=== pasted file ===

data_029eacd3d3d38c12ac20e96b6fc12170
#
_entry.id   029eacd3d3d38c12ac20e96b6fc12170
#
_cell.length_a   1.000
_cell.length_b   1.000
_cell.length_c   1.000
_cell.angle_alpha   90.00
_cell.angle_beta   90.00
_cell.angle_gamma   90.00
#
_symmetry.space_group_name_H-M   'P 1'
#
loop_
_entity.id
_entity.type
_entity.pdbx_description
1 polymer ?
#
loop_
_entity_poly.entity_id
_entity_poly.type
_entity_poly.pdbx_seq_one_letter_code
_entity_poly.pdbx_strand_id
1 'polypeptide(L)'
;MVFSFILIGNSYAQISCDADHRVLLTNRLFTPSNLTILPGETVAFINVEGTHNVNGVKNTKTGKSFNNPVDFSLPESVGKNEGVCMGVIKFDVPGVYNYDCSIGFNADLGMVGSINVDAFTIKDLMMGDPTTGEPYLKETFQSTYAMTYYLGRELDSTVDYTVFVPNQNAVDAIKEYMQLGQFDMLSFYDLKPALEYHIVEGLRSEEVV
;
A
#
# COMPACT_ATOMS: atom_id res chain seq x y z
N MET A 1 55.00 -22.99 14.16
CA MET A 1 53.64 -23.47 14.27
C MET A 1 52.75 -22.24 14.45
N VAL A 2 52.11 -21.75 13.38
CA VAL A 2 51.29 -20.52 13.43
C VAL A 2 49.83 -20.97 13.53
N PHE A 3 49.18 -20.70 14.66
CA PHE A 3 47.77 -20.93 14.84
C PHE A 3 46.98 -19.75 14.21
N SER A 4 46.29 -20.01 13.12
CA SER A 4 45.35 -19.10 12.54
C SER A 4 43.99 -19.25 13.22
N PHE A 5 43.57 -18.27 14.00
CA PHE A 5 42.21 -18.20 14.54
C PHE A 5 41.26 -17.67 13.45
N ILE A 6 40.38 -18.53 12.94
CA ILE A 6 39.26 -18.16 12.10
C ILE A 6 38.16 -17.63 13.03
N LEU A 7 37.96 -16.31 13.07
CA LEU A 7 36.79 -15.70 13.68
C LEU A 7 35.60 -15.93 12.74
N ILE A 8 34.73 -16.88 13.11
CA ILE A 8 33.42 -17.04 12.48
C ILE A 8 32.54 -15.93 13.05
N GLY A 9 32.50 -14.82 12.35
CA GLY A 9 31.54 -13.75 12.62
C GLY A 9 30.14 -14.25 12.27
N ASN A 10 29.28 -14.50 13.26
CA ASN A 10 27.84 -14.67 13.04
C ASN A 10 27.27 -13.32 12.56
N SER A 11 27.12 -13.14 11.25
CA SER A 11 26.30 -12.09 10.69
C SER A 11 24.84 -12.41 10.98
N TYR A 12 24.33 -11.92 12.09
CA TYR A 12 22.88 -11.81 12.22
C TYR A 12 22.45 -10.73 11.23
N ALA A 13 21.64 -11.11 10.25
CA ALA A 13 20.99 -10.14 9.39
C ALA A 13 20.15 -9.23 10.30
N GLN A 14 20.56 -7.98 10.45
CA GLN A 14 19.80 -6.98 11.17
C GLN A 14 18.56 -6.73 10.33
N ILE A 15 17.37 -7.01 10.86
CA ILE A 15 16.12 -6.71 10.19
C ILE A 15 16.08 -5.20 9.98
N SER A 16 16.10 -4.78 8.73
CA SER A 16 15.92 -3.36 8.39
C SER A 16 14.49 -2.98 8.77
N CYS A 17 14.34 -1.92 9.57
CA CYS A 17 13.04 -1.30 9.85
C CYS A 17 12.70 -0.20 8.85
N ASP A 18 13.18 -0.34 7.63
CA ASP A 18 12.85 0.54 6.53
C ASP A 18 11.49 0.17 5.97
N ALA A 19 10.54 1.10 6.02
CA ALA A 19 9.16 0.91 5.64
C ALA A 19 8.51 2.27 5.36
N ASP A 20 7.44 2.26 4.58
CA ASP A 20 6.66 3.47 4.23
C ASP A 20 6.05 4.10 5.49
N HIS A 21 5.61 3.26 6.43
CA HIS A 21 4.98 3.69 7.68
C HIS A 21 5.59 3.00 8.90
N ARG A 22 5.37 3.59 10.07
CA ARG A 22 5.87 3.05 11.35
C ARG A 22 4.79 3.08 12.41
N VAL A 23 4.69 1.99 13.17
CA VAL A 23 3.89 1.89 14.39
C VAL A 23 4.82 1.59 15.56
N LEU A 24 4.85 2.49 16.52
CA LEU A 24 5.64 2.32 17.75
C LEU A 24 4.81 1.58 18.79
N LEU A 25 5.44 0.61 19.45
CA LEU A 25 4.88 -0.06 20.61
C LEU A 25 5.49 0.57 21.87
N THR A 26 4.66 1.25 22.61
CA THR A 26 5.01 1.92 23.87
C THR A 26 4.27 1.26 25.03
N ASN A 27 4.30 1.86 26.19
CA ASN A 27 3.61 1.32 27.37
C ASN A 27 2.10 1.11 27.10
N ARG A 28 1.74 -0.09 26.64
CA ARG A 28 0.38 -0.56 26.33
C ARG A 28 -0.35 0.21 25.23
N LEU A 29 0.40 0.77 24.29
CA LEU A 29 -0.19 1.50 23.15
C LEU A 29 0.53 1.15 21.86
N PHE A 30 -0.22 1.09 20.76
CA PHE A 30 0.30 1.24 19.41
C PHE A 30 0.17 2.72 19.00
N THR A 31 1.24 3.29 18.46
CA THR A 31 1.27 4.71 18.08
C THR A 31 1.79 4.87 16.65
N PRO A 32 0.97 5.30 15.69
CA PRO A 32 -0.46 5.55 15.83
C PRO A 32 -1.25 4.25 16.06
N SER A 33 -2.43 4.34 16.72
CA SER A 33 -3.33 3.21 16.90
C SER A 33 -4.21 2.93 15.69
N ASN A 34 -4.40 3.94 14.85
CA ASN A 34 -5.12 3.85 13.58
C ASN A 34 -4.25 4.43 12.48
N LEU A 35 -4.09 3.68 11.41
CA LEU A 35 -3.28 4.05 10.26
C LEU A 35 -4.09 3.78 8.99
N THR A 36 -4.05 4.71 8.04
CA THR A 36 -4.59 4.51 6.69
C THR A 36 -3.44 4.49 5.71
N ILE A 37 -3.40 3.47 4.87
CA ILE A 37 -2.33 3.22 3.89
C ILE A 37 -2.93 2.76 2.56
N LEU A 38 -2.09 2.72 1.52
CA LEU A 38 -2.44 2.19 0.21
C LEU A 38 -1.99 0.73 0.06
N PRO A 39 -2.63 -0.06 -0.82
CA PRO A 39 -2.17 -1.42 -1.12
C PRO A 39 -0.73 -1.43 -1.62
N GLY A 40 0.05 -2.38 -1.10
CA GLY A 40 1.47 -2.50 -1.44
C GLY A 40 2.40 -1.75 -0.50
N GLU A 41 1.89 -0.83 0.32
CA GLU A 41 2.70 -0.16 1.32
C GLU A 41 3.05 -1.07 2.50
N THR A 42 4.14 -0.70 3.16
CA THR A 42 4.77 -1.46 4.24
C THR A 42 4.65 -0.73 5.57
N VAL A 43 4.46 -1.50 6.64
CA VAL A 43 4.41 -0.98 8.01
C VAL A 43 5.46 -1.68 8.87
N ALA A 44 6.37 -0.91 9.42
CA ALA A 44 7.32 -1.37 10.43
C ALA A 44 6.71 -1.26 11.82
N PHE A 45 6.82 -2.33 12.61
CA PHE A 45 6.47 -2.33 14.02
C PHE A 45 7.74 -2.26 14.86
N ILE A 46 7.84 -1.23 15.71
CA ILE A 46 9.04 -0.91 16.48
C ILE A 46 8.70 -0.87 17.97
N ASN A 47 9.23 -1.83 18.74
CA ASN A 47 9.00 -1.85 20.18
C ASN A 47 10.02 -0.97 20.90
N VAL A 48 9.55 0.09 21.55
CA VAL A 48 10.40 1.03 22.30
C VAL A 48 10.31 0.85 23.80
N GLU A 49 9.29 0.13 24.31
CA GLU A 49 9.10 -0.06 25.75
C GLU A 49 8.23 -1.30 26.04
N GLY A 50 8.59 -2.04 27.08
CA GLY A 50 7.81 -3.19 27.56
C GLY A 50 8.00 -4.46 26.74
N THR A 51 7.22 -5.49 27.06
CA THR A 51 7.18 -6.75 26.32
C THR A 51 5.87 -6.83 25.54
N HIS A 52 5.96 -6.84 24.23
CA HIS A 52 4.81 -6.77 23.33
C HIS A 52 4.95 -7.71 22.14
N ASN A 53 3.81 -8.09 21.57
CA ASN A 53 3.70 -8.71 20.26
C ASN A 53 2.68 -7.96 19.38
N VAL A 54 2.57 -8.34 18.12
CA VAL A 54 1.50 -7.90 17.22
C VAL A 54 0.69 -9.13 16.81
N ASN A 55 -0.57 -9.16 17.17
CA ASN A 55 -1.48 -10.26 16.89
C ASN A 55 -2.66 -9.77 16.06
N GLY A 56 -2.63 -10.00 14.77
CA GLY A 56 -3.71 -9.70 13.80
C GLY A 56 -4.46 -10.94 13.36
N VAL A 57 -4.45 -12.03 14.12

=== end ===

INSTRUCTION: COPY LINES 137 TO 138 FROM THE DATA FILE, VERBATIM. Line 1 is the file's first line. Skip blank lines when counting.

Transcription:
CA THR A 36 -4.59 4.51 6.69
C THR A 36 -3.44 4.49 5.71